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Trust the Process: Montessori as an Intentional Approach



In Montessori, we focus on supporting children’s intellectual, emotional, social, and academic growth. A scientist first and foremost, Dr. Maria Montessori was interested in creating optimal learning environments so that young humans could reach their potential with as few adult-created obstacles as possible. 


Thus, in Montessori, we think differently about the role of the adult and even how learning materials are used. One of the adults’ roles, for example, is to put children in touch with activities so that children can learn through doing. With this experiential approach, children can use their hands, engage through movement, and even make mistakes. The adults are not the dispenser of information or even the right answers. Rather, we help children learn how to learn, which includes understanding themselves as learners, figuring out how to use failure as a starting place for growth, and exploring the process as much as coming to an end product.  


To achieve this, the Montessori method has a very intricate approach that relies on providing children with building blocks over the course of their educational journey. Montessori guides engage in an individualized, long-term process of introducing children to a series of skills and information, all to help children experience ah-ha moments. We know that when children discover something for themselves, they own that information deeply. Sometimes we’ve seen children feel like they are the first discoverers of a new piece of knowledge, a linguistic tool, or a mathematical trick.


For example, when children are learning the process of compound multiplication, we move them through a series of activities that connect their prior knowledge of place value, patterning they have experienced for years through different Montessori materials, and a color-coded system for quantities. As they work through steps that show how compound multiplication works, children often realize that they can take shortcuts rather than putting out and exchanging various colored bead bars on a material called the chequerboard. Once they start taking these “shortcuts” they are demonstrating that they have internalized the steps for multiplying multi-digit numbers. Sometimes in this process, children feel like they are discovering a fabulous secret or have invented a new mathematical method. However, we know that they are taking the necessary steps to abstractly compute the answer in a compound multiplication problem.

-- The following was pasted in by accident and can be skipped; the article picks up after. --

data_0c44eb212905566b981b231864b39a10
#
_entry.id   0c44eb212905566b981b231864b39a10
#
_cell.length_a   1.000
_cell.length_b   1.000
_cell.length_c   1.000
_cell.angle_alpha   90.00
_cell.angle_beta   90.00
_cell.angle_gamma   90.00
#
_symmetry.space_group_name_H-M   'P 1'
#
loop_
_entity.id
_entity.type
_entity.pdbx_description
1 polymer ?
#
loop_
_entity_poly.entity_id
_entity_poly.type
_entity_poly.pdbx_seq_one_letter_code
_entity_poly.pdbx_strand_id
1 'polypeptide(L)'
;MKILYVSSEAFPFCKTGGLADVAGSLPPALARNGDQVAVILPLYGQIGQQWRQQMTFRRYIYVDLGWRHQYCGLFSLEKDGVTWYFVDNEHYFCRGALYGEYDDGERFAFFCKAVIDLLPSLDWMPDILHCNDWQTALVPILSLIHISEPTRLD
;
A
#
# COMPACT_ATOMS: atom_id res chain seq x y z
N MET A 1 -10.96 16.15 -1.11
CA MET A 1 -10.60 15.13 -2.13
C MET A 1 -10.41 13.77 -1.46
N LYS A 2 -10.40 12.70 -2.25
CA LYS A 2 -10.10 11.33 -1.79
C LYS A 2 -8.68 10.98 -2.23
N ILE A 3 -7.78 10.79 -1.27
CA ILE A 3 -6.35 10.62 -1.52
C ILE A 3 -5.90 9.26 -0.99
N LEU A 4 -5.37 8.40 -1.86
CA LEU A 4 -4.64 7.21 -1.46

One of the gifts of a Montessori education is that children have the opportunity to discover so much in their own way and in their own time. Rather than rote learning or memorization, children are given the chance to make connections. Through multiple learning experiences, these connections become interconnections that create complex neural pathways that often show up later in life. There is a reason why a Wall Street Journal piece coined the term “Montessori Mafia” to refer to a number of former Montessori students who have gone on to become what could be called tech titans and engaged innovators!


If this process of discovery isn’t happening for some reason, Montessori guides are trained (and the materials are designed) to provide scaffolding so that children can still build upon prior knowledge and make progress toward mastery. Even so, sometimes extra support is needed and when this is the case, collaboration is key.  Montessori works most effectively when there is a strong alignment between home and school. So, if a child needs some additional help or outside services, we work to coordinate with a tutor or support person so that everyone is working in alignment. 


If you ever want to show your child a shortcut or introduce some outside-of-school practice, we request that you take a moment to check in with your child’s classroom teacher. It might just be that your child is on the brink of discovery. They could be at the culmination of years of carefully designed preparation. They might be just about to make an important connection or realize a significant insight. And when someone is on the edge of understanding, it is a tremendous gift to allow them to have their moment! 


We thank you in advance for appreciating the intricacy of our approach and for connecting directly with us if you want to explore how to support your child(ren)’s learning. And of course, if you are interested in more about what happens when children can discover the process for themselves, we’d love to show you! Schedule a tour to see how Montessori students own their knowledge in powerful and profound ways.

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